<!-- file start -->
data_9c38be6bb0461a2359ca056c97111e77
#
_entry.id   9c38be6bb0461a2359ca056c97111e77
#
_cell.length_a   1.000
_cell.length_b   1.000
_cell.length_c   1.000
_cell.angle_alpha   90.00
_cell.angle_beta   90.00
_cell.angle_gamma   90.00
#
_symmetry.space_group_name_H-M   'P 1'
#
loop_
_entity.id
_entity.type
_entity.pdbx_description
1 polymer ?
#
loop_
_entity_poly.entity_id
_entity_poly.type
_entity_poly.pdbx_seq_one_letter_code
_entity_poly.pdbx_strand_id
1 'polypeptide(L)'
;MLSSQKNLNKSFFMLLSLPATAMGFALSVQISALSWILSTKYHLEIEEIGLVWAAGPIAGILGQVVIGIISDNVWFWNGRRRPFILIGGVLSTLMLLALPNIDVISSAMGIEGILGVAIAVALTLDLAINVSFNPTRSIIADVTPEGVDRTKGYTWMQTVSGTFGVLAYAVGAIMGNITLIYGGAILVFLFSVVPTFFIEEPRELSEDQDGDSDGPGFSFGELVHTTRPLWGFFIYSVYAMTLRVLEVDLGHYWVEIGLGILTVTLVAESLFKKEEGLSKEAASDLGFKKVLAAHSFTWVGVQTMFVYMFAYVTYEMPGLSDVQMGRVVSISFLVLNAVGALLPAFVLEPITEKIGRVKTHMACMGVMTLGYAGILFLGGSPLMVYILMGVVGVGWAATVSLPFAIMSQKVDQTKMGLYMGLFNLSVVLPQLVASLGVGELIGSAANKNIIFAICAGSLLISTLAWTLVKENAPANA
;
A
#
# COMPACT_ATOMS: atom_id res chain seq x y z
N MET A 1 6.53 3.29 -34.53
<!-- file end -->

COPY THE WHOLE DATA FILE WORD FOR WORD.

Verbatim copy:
data_9c38be6bb0461a2359ca056c97111e77
#
_entry.id   9c38be6bb0461a2359ca056c97111e77
#
_cell.length_a   1.000
_cell.length_b   1.000
_cell.length_c   1.000
_cell.angle_alpha   90.00
_cell.angle_beta   90.00
_cell.angle_gamma   90.00
#
_symmetry.space_group_name_H-M   'P 1'
#
loop_
_entity.id
_entity.type
_entity.pdbx_description
1 polymer ?
#
loop_
_entity_poly.entity_id
_entity_poly.type
_entity_poly.pdbx_seq_one_letter_code
_entity_poly.pdbx_strand_id
1 'polypeptide(L)'
;MLSSQKNLNKSFFMLLSLPATAMGFALSVQISALSWILSTKYHLEIEEIGLVWAAGPIAGILGQVVIGIISDNVWFWNGRRRPFILIGGVLSTLMLLALPNIDVISSAMGIEGILGVAIAVALTLDLAINVSFNPTRSIIADVTPEGVDRTKGYTWMQTVSGTFGVLAYAVGAIMGNITLIYGGAILVFLFSVVPTFFIEEPRELSEDQDGDSDGPGFSFGELVHTTRPLWGFFIYSVYAMTLRVLEVDLGHYWVEIGLGILTVTLVAESLFKKEEGLSKEAASDLGFKKVLAAHSFTWVGVQTMFVYMFAYVTYEMPGLSDVQMGRVVSISFLVLNAVGALLPAFVLEPITEKIGRVKTHMACMGVMTLGYAGILFLGGSPLMVYILMGVVGVGWAATVSLPFAIMSQKVDQTKMGLYMGLFNLSVVLPQLVASLGVGELIGSAANKNIIFAICAGSLLISTLAWTLVKENAPANA
;
A
#
# COMPACT_ATOMS: atom_id res chain seq x y z
N MET A 1 6.53 3.29 -34.53